Warner Bros. Ups Ante on Spanish Production, Unveils ‘Moomios’ (EXCLUSIVE)


Underscoring a larger perceived global market potential for Spanish movies, Warner Bros. Pictures Intl. España is upping its bet on Spanish film production, in volume, budgets and talent.

Once largely acquiring, and then releasing in Spain, around six national films annually, the Hollywood studio now plans to invest in, or officially produce, eight-10 features a year, with Spanish star-studded casts and top directorial talent.

Disclosed to Variety as Warner Bros. Spain unveiled its 2020-21 slate at Spain’s San Sebastian Festival, the bigger push into Spanish production will also see the Hollywood studio continuing to partner on a joint development fund with Atresmedia Cine – a title-by-title non-exclusive alliance which is emerging as a key production axis on the Spanish movie scene.

At San Sebastian, Warner Bros. España updated Spanish media on five Spanish titles on its 2020-21 release slate, all produced by Atresmedia Cine, in association with Buendía Estudios. It also sneak peaked to Variety in exclusivity a scene from “Moomios,” Warner Bros España’s signature upcoming animated feature.

In the scene, dashing protagonist Tut, a chariot racer – living in a world underneath the Pyramids peopled by very much alive Ancient Egypt mummies – faces off in a battle of egos with the Pharaoh’s beautiful daughter. As the two assure one another that sparks are guaranteed not to fly, one gets the impression that both are merely putting on a bold front.

A Warner Bros. España production, “Moomios” is set up at 4 Cats Pictures, founded by Jordi Gasull (“Tadeo Jones,” “Capture the Flag”), who co-wrote and produced. Plushly animated, with a touch of 2D daintiness to character design, “Moomios” is aimed for a late fall or Christmas 2021 release.

In a bullish statement of Spanish movie potential, the five Atresmedia Cine-Warner Bros movies involve some of the biggest names in the Spanish industry.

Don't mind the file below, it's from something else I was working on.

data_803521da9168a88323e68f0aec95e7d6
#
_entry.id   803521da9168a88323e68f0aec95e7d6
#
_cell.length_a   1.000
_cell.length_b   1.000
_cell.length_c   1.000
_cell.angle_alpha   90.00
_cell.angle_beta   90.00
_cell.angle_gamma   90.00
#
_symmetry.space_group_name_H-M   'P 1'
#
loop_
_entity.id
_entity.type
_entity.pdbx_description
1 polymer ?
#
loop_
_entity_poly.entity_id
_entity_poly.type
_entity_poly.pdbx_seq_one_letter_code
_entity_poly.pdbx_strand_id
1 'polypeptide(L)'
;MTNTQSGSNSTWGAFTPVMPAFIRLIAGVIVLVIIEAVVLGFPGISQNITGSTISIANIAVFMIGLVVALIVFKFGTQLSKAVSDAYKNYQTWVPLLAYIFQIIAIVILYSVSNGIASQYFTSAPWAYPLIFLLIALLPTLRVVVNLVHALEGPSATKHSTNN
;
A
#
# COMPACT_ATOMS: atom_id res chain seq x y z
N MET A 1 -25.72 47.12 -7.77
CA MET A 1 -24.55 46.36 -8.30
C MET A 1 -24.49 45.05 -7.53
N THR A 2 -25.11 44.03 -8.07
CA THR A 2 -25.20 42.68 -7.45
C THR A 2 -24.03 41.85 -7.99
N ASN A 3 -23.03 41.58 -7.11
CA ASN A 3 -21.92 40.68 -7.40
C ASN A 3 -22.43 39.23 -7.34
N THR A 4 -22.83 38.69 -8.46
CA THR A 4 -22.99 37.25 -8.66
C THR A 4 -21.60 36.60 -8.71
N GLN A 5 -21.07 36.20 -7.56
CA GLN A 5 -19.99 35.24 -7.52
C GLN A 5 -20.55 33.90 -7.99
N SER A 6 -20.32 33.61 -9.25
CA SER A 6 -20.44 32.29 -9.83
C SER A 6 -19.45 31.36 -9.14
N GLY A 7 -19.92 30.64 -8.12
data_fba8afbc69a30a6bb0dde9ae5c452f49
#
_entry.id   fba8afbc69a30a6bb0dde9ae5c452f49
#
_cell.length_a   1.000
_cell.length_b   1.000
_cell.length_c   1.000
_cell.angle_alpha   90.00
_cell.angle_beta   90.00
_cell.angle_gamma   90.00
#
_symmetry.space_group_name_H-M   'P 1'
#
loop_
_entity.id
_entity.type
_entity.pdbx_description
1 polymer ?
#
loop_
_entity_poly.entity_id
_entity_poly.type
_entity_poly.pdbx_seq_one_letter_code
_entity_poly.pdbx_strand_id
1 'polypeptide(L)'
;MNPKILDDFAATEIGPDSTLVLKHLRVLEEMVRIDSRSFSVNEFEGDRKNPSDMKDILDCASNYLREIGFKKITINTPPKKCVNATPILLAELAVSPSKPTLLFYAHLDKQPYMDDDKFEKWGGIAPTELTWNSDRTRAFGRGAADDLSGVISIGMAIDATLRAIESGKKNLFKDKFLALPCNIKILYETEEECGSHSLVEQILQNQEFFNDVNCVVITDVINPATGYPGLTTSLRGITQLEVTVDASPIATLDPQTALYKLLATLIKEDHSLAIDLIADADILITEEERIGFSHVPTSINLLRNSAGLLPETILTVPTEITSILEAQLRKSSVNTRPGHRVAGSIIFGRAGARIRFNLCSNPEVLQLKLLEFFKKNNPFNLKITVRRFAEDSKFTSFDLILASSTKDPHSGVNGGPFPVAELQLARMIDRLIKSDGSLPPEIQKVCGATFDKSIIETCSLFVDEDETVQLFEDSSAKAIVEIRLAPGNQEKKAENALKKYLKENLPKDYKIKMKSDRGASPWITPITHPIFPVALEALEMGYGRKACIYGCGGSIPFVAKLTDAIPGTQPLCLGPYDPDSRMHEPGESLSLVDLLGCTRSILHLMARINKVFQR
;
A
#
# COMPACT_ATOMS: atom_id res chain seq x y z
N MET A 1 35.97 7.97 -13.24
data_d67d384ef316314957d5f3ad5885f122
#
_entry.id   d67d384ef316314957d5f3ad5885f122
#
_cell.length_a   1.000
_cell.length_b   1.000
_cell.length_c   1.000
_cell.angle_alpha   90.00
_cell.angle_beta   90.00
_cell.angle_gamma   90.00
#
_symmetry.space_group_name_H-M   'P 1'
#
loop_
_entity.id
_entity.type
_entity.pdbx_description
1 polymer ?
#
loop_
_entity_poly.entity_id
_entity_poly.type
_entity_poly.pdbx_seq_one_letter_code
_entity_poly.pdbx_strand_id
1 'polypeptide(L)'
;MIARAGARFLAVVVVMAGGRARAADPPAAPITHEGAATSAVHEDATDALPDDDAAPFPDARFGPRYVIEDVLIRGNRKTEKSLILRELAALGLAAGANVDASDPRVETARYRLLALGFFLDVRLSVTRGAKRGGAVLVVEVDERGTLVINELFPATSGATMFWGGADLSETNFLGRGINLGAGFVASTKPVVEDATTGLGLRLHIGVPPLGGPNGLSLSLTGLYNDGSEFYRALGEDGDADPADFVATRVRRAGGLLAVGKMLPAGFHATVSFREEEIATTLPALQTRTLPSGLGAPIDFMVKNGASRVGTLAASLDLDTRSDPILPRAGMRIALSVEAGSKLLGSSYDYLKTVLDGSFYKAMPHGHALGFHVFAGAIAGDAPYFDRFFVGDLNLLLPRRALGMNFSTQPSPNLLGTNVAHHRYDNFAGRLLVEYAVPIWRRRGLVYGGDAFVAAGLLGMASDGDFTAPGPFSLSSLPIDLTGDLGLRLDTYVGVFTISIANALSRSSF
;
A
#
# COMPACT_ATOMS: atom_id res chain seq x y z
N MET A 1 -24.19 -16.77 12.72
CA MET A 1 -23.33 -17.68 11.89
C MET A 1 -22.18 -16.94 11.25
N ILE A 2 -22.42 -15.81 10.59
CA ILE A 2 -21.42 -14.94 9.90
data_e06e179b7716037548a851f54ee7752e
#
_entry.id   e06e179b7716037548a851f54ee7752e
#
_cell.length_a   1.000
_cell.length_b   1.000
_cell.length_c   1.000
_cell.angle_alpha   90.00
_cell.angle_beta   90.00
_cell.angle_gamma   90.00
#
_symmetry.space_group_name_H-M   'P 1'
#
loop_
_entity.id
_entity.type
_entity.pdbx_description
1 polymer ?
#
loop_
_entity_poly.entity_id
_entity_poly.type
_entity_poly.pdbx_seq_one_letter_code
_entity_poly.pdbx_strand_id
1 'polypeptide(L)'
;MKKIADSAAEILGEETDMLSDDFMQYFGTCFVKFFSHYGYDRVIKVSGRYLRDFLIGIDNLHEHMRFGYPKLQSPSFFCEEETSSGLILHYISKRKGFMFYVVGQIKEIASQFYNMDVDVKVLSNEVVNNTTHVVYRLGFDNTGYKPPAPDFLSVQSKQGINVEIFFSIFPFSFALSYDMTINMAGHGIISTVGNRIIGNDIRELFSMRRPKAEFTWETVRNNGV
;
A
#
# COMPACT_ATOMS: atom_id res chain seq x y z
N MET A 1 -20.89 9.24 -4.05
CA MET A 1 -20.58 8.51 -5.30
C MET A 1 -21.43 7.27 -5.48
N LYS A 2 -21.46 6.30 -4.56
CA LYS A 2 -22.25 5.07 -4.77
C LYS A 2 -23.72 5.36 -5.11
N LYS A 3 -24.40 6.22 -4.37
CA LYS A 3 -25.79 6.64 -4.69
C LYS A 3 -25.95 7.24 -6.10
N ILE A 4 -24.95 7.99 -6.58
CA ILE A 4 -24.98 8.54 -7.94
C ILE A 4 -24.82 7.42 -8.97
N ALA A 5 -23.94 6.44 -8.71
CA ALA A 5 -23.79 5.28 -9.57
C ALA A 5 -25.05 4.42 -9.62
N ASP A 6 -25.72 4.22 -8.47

*Barbara Lennie (“Magical Girl”) will star in “Los renglones torcidos de Dios,” a period mystery thriller with a gender issue edge. Set at a psychiatric ward, it has a charismatic, before-her-times woman checking into a psychiatric ward to investigate a homicide. Or so she claims. Oriol Paulo (“The Invisible Guest,” “Mirage”) directs; Filmayer and Nostromo also produce.

*Santiago Segura, whose “Father There Is Only One 2” has earned $11.9 million in Spain this summer, will direct, headline and produce “A Todo Tren,” a madcap train-set comedy from Atresmedia Cine, Bowfinger and Amiguetes, set for a Jan. 11 shoot.

*”The Red Band Society” scribe Albert Espinosa has penned “Live Is Life,” a “Stand By Me”-ish 1980s tale now wrapping its shoot in Galicia. Dani de la Torre (“Elite”) directs.

*Daniel Monzón (“Cell 211”) is shooting “Las Leyes de la Frontera,” written by Alex de la Iglesia co-scribe Jorge Guerricaechevarría, a 1978-set tale of summer adolescent love with a social issue edge.

Further WB-Atresmedia Cine titles take in “Mamá o Papá,” sneak-peeked at San Sebastian, a remake of 2015 French original “Papa ou maman,” but now starring Paco Léon (“Arde Madrid”); and dramedy “Los buenos modales,” written and directed by Marta Díaz de Lope Díaz.

To date, Spain’s content boom has largely revolved around series, such as “La Casa de Papel,” whose Part 4 was watched around the globe by 65 million Netflix households in its first four weeks.

The same factors priming that overseas boom can also benefit movies from Spain, Pablo Nogueroles, Warner Bros. Pictures Intl. España SVP and director general, told Variety.

“There are 500 million people who speak Spanish, 48 million in the U.S. alone. Warner Bros. has acquired Spanish films for the last 20 years, but we now we want a bit more skin in the game,” Nogueroles said.

That cuts several more ways. Warner Bros. is taking international rights on titles, such as sweeping period romance “El Verano que Vivimos,” produced with Atresmedia Cine, Bambu Producciones and La Claqueta, and the subject of a charity screening at this year’s San Sebastian.

Also, budgets on select titles are scaling up. Compared to Paulo’s previous films, “Renglones’” setting will represent “a quantum leap” in production value, he said at San Sebastian. “Moomies” has a budget in the $11 million-$12 million range, “expensive for Spain, but a fraction of the cost of what it would cost to make it in the States,” Nogueroles pointed out.

China is another potential growth market for Spain, said Mercedes Gamero, Atresmedia Cine director general, noting Paulo’s “The Invisible Guest” and “Mirage” grossed $26 million and $23 million there respectively.

She added: “People sometimes think Atresmedia Cine only produces local comedies. Our slate is much broader, as this San Sebastian presentation underlines.”